bloody half century of fighting comes to a close. Colombia's Congress passing a peace deal with FARC rebels, late on Wednesday, ending one of the world's longest running civil wars. The group's 7,000 fighters will now have half a year to hand over their weapons and leave their jungle camps.
Not everyone is happy about the deal. In fact, the public rejected the first version in an October referendum. Critics say it goes too soft on the rebels by letting them run for office and promising them no jail time. But it's seen as a big win for president Juan Manuel Santos, who spent four years in on and off talks with the group's leaders, winning a Nobel Peace Prize for his efforts.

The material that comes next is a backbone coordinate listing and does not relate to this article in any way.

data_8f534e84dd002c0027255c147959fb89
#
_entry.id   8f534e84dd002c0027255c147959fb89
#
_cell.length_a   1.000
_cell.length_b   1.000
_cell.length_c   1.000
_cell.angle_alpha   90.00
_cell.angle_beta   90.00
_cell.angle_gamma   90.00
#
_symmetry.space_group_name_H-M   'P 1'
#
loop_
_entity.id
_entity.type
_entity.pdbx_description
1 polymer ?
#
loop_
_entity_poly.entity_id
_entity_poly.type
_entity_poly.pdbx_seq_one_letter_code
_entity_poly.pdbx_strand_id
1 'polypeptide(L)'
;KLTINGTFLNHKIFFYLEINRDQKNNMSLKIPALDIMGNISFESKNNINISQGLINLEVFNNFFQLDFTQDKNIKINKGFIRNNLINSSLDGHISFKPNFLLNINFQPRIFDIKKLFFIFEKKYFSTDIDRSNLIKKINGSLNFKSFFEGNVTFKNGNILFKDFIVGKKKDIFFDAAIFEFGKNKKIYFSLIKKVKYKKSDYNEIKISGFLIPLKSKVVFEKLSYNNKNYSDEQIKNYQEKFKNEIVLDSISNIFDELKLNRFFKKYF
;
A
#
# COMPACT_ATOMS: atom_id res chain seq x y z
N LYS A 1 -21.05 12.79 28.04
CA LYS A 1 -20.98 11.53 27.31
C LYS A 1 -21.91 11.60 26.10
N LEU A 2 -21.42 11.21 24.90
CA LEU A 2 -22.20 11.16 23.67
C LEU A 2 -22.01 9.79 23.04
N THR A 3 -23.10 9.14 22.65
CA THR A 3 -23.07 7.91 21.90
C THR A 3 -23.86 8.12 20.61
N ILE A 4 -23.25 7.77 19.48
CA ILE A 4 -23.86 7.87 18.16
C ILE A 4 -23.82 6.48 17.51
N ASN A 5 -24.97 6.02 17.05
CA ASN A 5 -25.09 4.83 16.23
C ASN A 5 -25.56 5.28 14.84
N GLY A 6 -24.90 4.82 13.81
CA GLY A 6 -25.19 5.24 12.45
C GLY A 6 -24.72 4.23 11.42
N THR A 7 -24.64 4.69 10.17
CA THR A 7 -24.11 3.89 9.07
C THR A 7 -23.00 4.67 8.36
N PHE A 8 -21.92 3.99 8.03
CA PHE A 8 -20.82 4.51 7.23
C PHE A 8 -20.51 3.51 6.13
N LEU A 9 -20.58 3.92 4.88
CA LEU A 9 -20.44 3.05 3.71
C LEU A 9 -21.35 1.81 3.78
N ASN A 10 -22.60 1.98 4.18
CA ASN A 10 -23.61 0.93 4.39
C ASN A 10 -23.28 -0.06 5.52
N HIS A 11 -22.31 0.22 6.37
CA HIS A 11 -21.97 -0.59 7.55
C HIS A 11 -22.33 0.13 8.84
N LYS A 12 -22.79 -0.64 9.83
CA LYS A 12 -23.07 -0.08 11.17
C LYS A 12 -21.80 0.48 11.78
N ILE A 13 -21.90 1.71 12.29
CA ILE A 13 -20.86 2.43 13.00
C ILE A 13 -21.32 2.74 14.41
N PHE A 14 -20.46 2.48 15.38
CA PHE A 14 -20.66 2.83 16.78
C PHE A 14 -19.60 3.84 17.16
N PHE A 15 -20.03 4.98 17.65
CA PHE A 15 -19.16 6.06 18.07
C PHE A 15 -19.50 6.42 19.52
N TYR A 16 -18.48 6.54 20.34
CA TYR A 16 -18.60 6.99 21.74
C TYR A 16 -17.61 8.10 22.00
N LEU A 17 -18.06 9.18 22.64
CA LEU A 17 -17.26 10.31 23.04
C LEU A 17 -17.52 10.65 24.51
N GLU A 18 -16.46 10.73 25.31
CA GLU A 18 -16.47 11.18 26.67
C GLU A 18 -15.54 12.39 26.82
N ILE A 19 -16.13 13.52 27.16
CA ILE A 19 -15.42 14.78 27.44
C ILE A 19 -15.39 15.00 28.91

Santos is now facing some anger, because although he had promised to present the revised deal to the public, he never did. That means he's likely to come up against push back as he rushes to get it implemented. Another big question, will the deal mean an end to Columbia's violent drug trade?
The cocaine industry has funded FARC for decades, but experts say that even once they give that up, there are plenty of gangs and traffickers standing ready to pick up the slack.